Miss Soi 38?
Many people will tell you Bangkok hasn't been the same since the street-food ban. But now, some good news.
Taking over a two-rai plot of land on Soi Thonglor, ambitious new project Saphan 55 (www.saphan55.com) looks to rekindle the energy of Sukhumvit Soi 38 and other waning street-food hubs, only under cover amid the hygienic surrounds of a vast warehouse space.
"I got the idea from my colleagues, actually," Foo said. "They complained that a lot of the affordable food around Thonglor is not up to scratch. It's not tasty or it's not available late at night when they knock off work. There's less of it now, too. These seem to be pretty common complaints nowadays."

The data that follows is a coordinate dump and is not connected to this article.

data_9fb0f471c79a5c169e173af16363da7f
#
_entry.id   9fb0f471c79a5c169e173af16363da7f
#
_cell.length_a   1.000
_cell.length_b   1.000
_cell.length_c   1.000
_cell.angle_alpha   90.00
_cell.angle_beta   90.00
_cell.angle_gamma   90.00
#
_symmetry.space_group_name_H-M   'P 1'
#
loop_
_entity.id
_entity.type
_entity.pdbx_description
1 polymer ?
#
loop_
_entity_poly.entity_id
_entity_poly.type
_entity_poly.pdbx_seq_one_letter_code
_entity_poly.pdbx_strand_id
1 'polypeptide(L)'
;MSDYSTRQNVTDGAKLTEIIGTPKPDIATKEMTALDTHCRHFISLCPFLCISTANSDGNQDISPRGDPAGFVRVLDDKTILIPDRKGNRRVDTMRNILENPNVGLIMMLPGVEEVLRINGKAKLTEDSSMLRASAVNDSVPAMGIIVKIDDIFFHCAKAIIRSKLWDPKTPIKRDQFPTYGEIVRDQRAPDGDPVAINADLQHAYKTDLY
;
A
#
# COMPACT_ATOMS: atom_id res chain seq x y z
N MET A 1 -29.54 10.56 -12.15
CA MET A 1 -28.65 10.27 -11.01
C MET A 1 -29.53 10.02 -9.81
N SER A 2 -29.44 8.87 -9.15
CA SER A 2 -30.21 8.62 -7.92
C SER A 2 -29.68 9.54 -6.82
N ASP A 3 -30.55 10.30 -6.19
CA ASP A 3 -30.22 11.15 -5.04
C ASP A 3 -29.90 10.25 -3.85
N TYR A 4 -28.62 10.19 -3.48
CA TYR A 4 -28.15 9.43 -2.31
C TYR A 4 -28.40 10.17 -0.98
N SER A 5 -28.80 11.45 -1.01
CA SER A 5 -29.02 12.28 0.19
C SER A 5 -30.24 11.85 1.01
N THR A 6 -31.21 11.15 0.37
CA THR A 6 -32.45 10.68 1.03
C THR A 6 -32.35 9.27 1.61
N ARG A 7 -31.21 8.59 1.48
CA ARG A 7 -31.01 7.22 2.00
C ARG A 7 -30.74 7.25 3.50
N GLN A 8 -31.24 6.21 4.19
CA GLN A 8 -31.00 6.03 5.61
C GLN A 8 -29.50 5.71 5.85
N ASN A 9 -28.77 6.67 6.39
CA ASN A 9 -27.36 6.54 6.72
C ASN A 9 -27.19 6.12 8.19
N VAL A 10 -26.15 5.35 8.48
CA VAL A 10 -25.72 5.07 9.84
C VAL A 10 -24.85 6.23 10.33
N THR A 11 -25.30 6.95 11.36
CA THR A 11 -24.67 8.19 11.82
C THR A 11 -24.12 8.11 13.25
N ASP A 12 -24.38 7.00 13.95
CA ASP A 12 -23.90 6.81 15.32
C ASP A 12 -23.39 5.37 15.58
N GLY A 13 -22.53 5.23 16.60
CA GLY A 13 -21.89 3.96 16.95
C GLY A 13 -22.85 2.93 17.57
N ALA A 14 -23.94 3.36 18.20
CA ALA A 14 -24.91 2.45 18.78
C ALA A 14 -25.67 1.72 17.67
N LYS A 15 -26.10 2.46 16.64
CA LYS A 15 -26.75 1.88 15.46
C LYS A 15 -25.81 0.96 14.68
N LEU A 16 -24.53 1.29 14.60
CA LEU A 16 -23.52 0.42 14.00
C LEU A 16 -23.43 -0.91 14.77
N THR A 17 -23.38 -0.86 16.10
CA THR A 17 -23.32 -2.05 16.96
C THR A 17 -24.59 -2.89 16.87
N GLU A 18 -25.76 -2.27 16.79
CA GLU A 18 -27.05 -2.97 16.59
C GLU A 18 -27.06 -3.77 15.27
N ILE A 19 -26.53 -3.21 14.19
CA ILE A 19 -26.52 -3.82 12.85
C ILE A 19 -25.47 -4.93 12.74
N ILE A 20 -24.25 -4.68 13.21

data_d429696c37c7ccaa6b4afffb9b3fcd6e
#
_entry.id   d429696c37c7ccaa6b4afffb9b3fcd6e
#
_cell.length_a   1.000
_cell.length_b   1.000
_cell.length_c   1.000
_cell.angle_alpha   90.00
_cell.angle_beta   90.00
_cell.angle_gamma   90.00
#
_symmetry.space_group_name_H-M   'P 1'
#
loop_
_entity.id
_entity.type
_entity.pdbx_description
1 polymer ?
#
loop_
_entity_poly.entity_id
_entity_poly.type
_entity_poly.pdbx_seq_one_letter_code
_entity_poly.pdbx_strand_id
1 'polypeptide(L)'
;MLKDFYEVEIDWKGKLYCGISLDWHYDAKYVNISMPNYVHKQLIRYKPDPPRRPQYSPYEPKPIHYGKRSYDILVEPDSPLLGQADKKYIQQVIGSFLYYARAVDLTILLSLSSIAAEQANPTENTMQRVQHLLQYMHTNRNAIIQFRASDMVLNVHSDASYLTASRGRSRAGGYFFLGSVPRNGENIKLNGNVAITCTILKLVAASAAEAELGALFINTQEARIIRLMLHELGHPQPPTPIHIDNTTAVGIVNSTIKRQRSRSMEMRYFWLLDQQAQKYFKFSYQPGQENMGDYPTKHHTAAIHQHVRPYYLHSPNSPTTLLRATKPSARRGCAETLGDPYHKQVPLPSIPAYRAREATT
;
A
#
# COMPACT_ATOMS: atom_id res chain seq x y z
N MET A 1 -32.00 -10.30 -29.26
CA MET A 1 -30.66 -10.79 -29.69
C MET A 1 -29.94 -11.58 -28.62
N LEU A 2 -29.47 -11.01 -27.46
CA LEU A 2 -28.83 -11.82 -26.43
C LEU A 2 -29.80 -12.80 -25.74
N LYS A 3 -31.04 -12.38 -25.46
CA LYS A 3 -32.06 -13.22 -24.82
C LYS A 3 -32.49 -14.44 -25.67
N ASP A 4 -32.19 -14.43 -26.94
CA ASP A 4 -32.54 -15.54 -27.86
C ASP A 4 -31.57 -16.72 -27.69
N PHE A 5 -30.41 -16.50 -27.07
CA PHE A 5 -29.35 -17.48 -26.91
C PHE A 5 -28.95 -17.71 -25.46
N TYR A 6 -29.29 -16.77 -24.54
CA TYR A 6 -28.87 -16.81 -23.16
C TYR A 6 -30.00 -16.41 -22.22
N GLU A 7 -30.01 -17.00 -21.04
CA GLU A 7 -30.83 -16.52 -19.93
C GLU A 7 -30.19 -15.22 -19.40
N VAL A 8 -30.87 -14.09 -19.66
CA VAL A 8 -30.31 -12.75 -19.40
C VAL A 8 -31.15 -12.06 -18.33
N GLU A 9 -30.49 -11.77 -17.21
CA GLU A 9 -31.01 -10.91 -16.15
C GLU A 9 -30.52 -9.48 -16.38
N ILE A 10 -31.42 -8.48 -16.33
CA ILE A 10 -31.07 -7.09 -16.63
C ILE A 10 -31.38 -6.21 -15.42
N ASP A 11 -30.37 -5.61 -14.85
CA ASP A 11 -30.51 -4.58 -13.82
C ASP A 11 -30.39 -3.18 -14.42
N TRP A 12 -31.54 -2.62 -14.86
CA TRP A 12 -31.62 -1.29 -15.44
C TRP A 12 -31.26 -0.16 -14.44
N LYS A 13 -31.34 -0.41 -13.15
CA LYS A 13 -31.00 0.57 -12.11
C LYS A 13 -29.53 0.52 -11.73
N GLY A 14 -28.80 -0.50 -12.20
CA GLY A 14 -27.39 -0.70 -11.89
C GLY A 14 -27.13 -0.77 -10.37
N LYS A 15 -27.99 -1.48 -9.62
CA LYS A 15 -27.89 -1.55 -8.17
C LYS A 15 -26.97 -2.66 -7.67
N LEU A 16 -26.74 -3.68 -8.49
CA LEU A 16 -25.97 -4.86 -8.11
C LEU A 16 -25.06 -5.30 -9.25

On its ground floor, Saphan 55 will bring together 28 of the city's best street-food stalls, many of whom used to sell around the local neighborhood. The space will stay open from 10am until "very late" with parking for over 60 cars and 100 motorbikes.
Prices will be "street food prices" (B40-50) and Saphan 55 will also offer delivery, with diners able to place orders across multiple vendors via one centralized phone number.
"I hate the term 'food court' but the aim is to create something that's still very accessible but with much more atmosphere than a generic food court," Foo said. "This is definitely the biggest project I've ever been involved in."
The second floor will house Baan Saphan, a slightly more upscale Thai restaurant overlooking the hubbub of the street-food market below. There will be live music and sports screenings, as well as beer supplied by Foo himself.
Located at the back of Sukhumvit Soi 55, opposite Game Over Lounge, Saphan 55 is scheduled to open in September.